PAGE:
• 2000: Eritrea and Ethiopia sign the Algiers Peace Agreement. The agreement mandates an Eritrea-Ethiopia Boundary Commission (EEBC) to draw and demarcate the border “based on relevant colonial treaties (1900, 1902 and 1908) and applicable international law.” The Commission is not empowered to make decisions “ex aequo et bono.” There is agreement on both sides that its border demarcation decision will be final and binding on both sides.
  • 2002: The International Court of Justice in The Hague awards the city of Badme and other disputed areas to Eritrea in an arbitration ruling on the border demarcation.
  • 2003: September 19: Ethiopia officially declares the decision of the Boundary Commission “null and void” in a letter to the UN Security Council. The “guarantors” of the peace agreement, namely the UN, EU and others, accept Ethiopia’s unilateral rejection of the arbitration award without comment and exert no pressure on Ethiopia to accept the border demarcation decision and thus pave the way for peace. This failure across the board led to a “no peace no war” state between the two countries – that is, a situation between peace and war. Only when the TPLF loses its influence in the Ethiopian government does the way for peace and border demarcation become clear in 2018 (see below).
  • 2009: The UN adopts sanctions against Eritrea for alleged support of the terrorist militia Al-Shabab. Among other things, it is alleged that tens of thousands of Eritrean soldiers are fighting alongside them. The sanctions are reviewed annually by the UN. The commission charged with this task repeatedly finds that there is no evidence for the allegations underlying the decision to impose sanctions. Nevertheless, they are renewed every year.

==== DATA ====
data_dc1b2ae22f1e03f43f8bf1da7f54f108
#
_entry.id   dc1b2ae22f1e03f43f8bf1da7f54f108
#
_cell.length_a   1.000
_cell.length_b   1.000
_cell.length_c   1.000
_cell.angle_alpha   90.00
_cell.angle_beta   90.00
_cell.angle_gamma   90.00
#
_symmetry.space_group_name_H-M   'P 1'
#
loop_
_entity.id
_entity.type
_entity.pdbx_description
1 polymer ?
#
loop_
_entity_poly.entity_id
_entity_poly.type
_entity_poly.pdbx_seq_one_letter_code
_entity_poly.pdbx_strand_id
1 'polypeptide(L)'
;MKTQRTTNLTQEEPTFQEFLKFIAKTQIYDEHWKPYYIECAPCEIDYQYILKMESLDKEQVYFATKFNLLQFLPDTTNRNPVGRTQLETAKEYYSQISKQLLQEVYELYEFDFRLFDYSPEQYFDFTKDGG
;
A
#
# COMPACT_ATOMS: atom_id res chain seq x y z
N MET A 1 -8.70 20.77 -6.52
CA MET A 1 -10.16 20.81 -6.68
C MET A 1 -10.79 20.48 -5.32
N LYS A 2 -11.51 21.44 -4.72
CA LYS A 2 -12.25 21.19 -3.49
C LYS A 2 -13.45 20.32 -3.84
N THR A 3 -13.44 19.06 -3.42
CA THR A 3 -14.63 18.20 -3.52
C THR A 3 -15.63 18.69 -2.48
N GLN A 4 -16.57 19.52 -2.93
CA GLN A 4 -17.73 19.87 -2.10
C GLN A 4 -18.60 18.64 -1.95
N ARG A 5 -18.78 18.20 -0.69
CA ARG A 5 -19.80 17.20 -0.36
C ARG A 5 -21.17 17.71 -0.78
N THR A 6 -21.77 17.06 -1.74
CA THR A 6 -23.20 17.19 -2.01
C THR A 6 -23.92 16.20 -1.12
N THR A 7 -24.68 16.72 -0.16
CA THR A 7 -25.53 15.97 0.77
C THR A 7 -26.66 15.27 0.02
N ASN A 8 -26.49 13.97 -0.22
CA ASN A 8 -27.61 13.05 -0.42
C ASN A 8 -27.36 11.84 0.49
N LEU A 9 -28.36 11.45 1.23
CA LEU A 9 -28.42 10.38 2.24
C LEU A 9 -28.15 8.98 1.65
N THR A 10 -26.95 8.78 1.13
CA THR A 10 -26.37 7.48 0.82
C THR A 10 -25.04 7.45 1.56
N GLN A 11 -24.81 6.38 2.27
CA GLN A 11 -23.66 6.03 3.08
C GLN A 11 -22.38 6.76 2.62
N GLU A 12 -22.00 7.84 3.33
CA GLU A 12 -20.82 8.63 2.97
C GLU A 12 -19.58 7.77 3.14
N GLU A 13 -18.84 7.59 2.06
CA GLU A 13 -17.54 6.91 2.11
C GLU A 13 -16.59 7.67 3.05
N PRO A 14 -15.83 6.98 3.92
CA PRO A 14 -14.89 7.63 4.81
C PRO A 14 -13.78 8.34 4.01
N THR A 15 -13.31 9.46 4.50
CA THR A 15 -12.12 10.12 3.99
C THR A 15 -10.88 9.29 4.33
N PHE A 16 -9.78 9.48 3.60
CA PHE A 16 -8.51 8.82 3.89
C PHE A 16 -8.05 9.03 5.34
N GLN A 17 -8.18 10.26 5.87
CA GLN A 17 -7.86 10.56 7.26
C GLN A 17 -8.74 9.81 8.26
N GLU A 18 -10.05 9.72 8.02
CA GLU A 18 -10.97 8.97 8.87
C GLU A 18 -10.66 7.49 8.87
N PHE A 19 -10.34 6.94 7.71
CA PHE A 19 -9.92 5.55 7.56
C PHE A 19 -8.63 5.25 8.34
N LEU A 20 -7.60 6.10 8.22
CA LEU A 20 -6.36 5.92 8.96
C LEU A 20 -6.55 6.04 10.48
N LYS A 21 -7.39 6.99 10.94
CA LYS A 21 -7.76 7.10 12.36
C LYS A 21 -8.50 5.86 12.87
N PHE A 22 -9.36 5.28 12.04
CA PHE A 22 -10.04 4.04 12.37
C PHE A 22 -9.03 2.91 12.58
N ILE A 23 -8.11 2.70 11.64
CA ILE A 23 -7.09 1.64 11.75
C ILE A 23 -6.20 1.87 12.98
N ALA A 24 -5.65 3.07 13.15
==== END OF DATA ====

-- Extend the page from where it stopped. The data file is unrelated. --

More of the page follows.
• 2015: The UN Human Rights Council publishes a report on the human rights situation in Eritrea. This report is extremely controversial, as it only refers to anonymized statements of around 550 refugees and omits assessments/opinions of others, also international organizations, who are in Eritrea, or does not have their say.
  • 2017: Ambassadors of the states of Germany, France, Great Britain and Italy as well as the EU representative sharply criticize the report of the UN Human Rights Council. The report of the Human Rights Council and especially the appointment of a special rapporteur, who has already acted as an anti-Eritrean activist in the past, leads to massive anger on the part of the Eritrean government, which in turn points out that it has been cooperating constructively with the UN Human Rights Council for years, including in the review process on the human rights situation under the Universal Periodic Review (UPR).
  • 2018: June 5: Ethiopia’s Prime Minister Abiy Ahmed recognizes the border demarcation between the two countries. On July 8, a peace treaty is signed between Eritrea and Ethiopia. Relations normalize, controlled border openings are prepared. November 2018: UN sanctions against Eritrea are lifted.
  • 2020: On November 4, the Ethiopian garrison Northern Command is attacked by the TPLF, numerous soldiers are killed … Massacre in Mai Kadra by TPLF militias … TPLF shells Eritrea several times with rockets…